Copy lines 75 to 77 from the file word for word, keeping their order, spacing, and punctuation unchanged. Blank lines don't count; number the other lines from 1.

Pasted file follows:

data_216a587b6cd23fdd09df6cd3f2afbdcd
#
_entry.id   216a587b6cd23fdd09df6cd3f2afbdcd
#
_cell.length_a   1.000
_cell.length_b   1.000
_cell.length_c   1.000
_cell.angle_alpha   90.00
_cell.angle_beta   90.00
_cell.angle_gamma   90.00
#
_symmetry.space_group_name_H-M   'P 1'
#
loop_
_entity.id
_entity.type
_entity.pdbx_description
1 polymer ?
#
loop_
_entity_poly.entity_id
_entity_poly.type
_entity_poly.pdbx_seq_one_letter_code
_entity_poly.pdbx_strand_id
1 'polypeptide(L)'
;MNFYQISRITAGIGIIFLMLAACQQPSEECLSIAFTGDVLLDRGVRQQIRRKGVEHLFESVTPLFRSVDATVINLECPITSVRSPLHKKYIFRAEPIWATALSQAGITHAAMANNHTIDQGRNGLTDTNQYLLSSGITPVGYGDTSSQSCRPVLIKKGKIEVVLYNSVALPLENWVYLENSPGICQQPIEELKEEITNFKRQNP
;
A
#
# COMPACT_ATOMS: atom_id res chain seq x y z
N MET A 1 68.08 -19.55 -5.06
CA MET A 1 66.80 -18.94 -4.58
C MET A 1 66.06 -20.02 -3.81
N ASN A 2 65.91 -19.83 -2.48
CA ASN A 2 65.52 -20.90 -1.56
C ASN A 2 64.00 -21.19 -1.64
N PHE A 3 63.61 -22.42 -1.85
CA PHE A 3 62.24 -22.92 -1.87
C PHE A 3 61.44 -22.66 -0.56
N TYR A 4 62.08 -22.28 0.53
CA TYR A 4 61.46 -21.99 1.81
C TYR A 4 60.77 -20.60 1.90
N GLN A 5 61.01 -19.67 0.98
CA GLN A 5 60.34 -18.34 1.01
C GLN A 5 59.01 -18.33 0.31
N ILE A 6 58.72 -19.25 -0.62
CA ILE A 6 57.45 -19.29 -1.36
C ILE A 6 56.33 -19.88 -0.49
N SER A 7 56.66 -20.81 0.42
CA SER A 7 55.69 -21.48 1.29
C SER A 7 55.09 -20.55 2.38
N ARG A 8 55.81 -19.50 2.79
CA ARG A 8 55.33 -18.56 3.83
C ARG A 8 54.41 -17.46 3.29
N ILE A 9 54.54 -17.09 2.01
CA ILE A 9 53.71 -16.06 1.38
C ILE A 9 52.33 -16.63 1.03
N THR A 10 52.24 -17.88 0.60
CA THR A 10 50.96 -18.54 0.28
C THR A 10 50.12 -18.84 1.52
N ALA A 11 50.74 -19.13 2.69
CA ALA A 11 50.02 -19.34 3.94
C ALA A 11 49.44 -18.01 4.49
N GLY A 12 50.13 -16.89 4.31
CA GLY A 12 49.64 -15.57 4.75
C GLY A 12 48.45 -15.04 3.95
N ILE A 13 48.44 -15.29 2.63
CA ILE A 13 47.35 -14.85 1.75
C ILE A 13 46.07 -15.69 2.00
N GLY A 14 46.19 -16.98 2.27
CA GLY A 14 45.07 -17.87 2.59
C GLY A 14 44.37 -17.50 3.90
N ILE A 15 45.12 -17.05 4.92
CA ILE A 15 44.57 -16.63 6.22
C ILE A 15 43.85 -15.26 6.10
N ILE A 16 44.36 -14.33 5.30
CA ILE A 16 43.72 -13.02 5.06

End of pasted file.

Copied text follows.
C ILE A 15 43.85 -15.26 6.10
N ILE A 16 44.36 -14.33 5.30
CA ILE A 16 43.72 -13.02 5.06